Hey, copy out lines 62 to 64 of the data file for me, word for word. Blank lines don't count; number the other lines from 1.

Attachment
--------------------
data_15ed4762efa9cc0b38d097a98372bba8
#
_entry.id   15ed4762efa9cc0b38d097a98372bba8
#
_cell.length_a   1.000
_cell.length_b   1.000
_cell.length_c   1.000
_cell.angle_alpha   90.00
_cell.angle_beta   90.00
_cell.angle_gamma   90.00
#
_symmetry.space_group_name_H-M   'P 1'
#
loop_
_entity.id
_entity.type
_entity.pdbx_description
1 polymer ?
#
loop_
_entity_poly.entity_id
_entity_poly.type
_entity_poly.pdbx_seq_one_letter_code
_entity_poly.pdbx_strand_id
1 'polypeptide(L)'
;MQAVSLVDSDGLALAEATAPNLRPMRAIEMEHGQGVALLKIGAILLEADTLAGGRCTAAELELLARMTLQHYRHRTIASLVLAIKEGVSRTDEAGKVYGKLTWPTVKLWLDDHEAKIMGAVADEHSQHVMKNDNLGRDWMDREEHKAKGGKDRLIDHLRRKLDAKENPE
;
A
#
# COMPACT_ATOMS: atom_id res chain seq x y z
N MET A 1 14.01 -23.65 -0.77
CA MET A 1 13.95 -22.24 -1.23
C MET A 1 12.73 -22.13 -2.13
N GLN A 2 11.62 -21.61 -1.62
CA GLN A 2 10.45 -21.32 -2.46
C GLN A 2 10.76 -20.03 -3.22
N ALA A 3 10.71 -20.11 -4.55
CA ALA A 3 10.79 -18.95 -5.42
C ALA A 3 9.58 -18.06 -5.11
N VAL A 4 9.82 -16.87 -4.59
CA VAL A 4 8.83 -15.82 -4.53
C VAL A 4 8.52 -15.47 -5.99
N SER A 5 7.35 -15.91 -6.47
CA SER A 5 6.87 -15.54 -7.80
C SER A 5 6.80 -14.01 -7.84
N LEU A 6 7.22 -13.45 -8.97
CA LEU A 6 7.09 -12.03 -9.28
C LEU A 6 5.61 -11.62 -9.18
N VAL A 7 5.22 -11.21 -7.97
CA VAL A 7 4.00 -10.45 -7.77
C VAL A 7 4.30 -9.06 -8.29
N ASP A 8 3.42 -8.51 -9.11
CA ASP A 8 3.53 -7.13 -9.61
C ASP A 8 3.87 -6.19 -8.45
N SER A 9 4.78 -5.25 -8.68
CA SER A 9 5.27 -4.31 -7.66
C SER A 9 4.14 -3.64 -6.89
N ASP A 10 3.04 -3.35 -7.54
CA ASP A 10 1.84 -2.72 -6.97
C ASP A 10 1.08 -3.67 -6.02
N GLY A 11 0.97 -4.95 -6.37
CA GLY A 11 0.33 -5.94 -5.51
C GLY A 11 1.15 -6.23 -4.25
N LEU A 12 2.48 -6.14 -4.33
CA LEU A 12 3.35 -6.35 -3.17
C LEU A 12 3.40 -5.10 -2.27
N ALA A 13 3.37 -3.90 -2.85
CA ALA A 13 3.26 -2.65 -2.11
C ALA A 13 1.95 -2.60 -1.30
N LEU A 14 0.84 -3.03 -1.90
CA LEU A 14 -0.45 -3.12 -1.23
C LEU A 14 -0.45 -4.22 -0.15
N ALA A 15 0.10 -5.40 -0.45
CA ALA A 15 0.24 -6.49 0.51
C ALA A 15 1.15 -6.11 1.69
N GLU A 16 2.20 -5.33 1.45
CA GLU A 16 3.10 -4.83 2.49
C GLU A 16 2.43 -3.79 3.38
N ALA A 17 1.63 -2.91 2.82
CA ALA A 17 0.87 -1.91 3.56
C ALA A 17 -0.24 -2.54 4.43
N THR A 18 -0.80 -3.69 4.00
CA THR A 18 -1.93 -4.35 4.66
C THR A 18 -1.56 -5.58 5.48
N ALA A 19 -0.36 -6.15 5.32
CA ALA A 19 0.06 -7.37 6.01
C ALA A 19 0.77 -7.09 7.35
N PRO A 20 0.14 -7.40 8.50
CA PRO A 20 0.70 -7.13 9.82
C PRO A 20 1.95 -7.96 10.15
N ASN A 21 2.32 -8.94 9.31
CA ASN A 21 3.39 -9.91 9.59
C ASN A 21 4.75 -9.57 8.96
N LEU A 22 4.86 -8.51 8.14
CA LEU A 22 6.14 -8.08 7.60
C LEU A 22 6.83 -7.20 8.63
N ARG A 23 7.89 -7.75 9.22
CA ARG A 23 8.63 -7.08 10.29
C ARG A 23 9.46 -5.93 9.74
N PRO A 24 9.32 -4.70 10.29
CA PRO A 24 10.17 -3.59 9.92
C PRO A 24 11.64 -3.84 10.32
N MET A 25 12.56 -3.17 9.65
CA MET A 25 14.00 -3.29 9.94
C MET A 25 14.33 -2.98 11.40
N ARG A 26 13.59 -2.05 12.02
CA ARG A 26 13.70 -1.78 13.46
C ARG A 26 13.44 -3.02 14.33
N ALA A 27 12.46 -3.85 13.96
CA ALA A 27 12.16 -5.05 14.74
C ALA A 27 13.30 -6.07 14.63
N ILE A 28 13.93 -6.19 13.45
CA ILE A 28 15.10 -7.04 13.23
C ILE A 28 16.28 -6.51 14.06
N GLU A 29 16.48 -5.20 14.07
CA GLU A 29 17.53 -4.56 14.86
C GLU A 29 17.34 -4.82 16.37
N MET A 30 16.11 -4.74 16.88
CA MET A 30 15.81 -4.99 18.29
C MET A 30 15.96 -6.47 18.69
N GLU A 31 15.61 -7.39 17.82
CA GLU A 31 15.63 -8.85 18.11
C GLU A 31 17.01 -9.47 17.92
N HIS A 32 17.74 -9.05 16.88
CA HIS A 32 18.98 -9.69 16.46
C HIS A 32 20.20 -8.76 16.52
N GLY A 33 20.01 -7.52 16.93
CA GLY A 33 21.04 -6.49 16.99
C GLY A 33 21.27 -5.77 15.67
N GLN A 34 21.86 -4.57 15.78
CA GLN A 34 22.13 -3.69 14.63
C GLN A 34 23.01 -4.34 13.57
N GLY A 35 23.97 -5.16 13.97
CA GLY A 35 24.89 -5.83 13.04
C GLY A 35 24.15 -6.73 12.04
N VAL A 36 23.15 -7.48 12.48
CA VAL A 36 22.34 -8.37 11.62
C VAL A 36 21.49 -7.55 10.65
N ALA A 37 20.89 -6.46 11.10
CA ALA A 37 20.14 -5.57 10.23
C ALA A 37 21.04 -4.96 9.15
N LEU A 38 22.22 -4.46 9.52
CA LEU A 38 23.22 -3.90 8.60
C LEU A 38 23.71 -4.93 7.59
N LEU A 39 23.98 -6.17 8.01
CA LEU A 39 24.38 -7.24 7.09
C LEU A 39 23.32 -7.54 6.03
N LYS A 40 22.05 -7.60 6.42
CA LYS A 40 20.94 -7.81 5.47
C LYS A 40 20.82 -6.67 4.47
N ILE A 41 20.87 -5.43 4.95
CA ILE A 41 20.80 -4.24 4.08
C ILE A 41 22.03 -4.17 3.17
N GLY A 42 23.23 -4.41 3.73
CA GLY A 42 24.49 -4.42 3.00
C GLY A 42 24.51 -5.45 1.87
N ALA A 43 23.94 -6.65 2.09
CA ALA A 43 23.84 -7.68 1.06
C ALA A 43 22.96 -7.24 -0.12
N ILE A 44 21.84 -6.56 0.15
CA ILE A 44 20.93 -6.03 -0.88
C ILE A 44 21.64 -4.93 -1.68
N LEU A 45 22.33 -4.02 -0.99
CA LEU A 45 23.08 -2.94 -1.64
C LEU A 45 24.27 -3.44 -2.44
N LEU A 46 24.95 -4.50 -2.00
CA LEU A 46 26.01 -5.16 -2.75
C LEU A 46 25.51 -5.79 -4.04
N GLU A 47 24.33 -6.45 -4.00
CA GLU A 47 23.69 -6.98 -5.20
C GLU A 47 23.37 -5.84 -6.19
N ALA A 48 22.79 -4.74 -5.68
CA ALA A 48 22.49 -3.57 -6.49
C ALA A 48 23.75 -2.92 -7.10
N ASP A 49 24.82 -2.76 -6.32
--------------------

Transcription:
CA GLY A 11 0.33 -5.94 -5.51
C GLY A 11 1.15 -6.23 -4.25
N LEU A 12 2.48 -6.14 -4.33